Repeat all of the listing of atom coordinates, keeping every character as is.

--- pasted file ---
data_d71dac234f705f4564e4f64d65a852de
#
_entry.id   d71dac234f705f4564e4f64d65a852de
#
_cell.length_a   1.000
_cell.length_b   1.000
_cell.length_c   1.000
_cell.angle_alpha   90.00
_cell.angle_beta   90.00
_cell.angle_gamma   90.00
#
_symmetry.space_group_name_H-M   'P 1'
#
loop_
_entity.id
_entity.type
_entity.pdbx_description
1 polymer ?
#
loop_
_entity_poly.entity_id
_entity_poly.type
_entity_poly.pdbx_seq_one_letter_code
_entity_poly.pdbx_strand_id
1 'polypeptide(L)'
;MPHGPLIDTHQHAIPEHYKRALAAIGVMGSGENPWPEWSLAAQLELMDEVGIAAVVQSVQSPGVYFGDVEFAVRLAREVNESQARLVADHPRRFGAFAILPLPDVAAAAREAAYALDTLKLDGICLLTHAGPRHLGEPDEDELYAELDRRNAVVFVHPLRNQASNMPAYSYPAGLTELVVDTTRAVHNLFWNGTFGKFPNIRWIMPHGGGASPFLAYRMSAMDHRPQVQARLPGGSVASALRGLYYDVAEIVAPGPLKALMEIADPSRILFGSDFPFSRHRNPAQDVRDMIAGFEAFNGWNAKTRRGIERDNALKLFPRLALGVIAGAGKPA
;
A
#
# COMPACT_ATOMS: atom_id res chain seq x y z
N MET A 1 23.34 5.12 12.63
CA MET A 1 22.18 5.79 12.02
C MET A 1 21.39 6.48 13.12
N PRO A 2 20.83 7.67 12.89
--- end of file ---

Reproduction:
data_d71dac234f705f4564e4f64d65a852de
#
_entry.id   d71dac234f705f4564e4f64d65a852de
#
_cell.length_a   1.000
_cell.length_b   1.000
_cell.length_c   1.000
_cell.angle_alpha   90.00
_cell.angle_beta   90.00
_cell.angle_gamma   90.00
#
_symmetry.space_group_name_H-M   'P 1'
#
loop_
_entity.id
_entity.type
_entity.pdbx_description
1 polymer ?
#
loop_
_entity_poly.entity_id
_entity_poly.type
_entity_poly.pdbx_seq_one_letter_code
_entity_poly.pdbx_strand_id
1 'polypeptide(L)'
;MPHGPLIDTHQHAIPEHYKRALAAIGVMGSGENPWPEWSLAAQLELMDEVGIAAVVQSVQSPGVYFGDVEFAVRLAREVNESQARLVADHPRRFGAFAILPLPDVAAAAREAAYALDTLKLDGICLLTHAGPRHLGEPDEDELYAELDRRNAVVFVHPLRNQASNMPAYSYPAGLTELVVDTTRAVHNLFWNGTFGKFPNIRWIMPHGGGASPFLAYRMSAMDHRPQVQARLPGGSVASALRGLYYDVAEIVAPGPLKALMEIADPSRILFGSDFPFSRHRNPAQDVRDMIAGFEAFNGWNAKTRRGIERDNALKLFPRLALGVIAGAGKPA
;
A
#
# COMPACT_ATOMS: atom_id res chain seq x y z
N MET A 1 23.34 5.12 12.63
CA MET A 1 22.18 5.79 12.02
C MET A 1 21.39 6.48 13.12
N PRO A 2 20.83 7.67 12.89